Her electrocardiogram showed sinus rhythm of 90 bpm. Transthoracic echocardiography (TTE) showed enlargement of the right ventricle (right ventricular basal diameter of 51 mm) [Figure 1]c and truncus of pulmonary artery (diameter of 36 mm), a markedly dilated CS: 25 mm × 21 mm (normal value: <15 mm) [Figure 1]a and [Figure 1]b, mildly enlarged left atrium (42 mm parasternal long axis), normal size left ventricle (42 mm), and mild ejection fraction reduction (50%) along with altered diastolic pattern (Grade 1 diastolic dysfunction). There were also moderate mitral regurgitation and evidence of right ventricular volume overload with right ventricular-right atrial gradient of 43 mmHg [Figure 1]d, tricuspid regurgitation of 3.4 m/s with estimate pulmonary artery systolic pressure of 65 mmHg. There was also a mild pericardial effusion.
Figure 1: (a) Two dimensional-transthoracic echocardiography: Parasternal long axis view in systolic phase showing left atrium, inferolateral wall of the left ventricle, the anteroseptum, and the right ventricular outflow tract. The red arrow shows a markedly dilated coronary sinus (diameter 21 mm × 25 mm) in the posterior atrioventricular groove. (b) Two-dimensional-transthoracic echocardiography: Apical 2-chamber view in systolic phase demonstrating left atrial and inferior and anterior walls of the left ventricle. The red arrow shows a markedly dilated coronary sinus. (c) Two-dimensional-transthoracic echocardiography: Modified apical 4-chamber view in diastolic phase showing an enlargement of the right ventricle (right ventricle basal diameter of 51 mm). (d) Two-dimensional-transthoracic echocardiography: Apical 4-chamber view in systolic phase showed a right ventricular volume overload with right ventricular-right atrial gradient of 43 mmHg and tricuspid regurgitation 3.4 m/s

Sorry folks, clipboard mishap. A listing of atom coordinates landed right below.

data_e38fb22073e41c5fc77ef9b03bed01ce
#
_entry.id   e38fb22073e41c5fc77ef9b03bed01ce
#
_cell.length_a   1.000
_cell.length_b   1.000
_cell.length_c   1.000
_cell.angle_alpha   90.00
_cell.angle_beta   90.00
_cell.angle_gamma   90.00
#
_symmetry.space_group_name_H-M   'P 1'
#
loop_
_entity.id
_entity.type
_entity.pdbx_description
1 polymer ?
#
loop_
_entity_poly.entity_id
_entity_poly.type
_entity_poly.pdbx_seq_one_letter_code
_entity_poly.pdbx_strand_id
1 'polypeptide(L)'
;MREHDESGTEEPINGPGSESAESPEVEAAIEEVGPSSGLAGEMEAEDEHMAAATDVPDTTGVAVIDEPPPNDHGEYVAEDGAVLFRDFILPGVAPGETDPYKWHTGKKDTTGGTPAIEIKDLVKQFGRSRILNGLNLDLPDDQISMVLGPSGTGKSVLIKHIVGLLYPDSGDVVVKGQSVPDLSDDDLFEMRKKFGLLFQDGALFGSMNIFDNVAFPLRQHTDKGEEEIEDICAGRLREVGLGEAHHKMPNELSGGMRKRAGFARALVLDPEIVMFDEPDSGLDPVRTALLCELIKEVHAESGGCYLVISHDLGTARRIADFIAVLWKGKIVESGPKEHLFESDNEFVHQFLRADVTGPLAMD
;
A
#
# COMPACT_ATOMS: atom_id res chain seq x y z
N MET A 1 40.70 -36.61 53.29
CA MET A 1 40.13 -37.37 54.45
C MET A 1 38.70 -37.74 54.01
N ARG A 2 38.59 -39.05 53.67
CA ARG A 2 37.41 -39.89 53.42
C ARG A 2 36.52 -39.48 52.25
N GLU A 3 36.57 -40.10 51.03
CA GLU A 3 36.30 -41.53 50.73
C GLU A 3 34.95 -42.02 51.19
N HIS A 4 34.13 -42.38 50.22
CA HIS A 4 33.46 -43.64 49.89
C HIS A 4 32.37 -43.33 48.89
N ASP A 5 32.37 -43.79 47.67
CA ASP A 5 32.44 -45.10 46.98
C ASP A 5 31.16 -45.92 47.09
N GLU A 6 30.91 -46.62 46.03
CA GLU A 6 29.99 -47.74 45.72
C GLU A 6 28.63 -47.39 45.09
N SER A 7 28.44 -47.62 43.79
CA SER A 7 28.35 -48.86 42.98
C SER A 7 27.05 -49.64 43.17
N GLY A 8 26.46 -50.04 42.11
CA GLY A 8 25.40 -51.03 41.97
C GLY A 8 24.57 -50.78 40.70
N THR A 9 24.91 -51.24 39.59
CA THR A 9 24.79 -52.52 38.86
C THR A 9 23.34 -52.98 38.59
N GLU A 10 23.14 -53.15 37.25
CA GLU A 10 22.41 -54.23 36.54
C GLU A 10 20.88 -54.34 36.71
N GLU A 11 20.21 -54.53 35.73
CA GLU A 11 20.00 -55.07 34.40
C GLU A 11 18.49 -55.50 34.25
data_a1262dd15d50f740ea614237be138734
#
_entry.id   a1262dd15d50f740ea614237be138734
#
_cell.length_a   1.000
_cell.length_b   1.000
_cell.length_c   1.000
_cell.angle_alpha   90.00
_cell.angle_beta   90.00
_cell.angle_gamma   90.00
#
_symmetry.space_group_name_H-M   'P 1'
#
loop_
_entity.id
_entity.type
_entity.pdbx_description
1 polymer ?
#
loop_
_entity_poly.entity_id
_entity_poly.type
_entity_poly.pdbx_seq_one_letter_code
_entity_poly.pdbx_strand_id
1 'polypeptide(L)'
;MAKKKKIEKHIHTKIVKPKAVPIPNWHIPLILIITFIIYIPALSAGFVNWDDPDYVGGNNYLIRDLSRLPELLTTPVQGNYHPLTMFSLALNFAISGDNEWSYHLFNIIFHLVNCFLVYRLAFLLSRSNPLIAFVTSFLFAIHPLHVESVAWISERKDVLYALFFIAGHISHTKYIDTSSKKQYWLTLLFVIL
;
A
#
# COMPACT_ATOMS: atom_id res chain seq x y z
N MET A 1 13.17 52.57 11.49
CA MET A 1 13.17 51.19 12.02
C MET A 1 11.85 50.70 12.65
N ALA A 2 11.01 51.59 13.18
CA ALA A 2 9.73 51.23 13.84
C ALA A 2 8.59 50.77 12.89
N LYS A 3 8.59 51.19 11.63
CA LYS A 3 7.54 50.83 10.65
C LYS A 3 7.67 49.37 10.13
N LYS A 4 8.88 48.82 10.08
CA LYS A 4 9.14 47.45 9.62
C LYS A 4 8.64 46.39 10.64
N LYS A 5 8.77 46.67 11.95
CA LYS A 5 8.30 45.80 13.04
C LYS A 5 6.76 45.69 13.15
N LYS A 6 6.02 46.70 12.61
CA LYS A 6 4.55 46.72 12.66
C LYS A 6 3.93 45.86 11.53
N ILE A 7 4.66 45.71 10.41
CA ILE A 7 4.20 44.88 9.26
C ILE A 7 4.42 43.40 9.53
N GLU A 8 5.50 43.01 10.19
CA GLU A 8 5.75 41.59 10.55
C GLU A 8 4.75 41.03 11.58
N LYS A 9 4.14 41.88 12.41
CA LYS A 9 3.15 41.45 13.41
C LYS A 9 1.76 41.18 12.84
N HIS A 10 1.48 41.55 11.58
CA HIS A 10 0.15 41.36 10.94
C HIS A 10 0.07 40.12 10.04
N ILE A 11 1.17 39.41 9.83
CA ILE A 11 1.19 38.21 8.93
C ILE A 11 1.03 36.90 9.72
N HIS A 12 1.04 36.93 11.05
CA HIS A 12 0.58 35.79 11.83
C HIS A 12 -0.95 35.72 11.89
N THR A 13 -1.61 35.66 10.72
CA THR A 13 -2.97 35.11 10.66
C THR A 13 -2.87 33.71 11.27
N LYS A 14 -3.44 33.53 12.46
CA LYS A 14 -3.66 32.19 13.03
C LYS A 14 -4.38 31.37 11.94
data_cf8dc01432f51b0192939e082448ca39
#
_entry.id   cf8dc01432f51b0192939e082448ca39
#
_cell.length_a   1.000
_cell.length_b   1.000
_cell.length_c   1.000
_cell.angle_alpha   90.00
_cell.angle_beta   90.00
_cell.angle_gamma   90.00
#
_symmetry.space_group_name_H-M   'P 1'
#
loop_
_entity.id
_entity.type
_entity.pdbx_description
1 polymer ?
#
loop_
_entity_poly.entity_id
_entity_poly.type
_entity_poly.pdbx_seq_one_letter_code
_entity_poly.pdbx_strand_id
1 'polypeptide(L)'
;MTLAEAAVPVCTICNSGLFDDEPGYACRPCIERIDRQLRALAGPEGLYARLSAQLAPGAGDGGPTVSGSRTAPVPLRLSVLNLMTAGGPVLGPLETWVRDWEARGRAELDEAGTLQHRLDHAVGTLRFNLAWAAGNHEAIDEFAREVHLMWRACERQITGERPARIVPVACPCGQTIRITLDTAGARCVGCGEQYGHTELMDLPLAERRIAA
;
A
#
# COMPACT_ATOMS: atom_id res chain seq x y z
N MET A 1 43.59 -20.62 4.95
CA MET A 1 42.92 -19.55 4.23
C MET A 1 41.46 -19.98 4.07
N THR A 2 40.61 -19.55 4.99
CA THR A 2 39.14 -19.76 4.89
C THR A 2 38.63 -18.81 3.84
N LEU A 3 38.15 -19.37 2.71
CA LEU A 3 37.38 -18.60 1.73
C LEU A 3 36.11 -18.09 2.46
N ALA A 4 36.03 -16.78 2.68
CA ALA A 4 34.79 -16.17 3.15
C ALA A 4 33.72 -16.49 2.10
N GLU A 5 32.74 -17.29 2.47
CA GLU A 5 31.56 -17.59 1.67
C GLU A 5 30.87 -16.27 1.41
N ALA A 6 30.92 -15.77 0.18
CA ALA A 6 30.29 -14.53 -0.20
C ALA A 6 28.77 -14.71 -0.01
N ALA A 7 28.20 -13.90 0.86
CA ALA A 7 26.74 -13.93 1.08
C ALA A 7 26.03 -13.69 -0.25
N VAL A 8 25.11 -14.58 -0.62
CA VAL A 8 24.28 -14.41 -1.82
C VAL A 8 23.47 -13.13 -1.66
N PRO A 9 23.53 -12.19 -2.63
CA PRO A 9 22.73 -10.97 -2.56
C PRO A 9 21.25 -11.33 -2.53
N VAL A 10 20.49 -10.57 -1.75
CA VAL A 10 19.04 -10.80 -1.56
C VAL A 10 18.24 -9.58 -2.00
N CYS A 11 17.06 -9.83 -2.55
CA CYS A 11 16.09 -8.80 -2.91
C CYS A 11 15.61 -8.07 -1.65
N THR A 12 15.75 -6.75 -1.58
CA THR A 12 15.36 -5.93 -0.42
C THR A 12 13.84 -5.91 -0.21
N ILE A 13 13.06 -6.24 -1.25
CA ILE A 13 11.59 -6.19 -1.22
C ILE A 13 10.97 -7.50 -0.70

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We also proceeded with a transesophageal echocardiographic (TEE) study which demonstrated a septal defect of the sinus venous type, ranging 18–20 mm [Figure 2]a and [Figure 2]b, with normal return of the pulmonary veins. The resulting left-to-right shunt is hemodynamically significant with Qp/Qs: 2.2 (systemic blood flow of 7.6 l/min and pulmonary blood flow of 17.4 l/min due to the association of ASD and FAV).
Figure 2: (a) Transesophageal echocardiography: Bicaval view shows right atrium, caudal inferior vena cava (left), cephalad superior vena cava (right), and sinus venous interatrial septum (red arrow) defect (ranging 18–20 mm). (b) Transesophageal echocardiography: Bicaval view with color-flow Doppler that shows the hemodynamically significant shunt left-to-right side. (c) Computed tomography angiography: Lower transversal section shows persistent left superior vena cava (red arrowhead). The red arrow shows the hemiazygos vein which terminates in the lower end of the left superior vena cava. (d) Computed tomography angiography: Transversal section shows persistent left superior vena cava draining into the right atrium through a dilated coronary sinus (red arrow)

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Dilatation of the CS raised suspicion of PLSVC. A saline contrast echocardiography to confirm the presence of PLSVC was not performed because of FAV on the left forearm. Therefore, computed tomography (CT) angiography was performed, and it showed the PLSVC draining into the right atrium through a dilated CS [Figure 2]c and [Figure 2]d.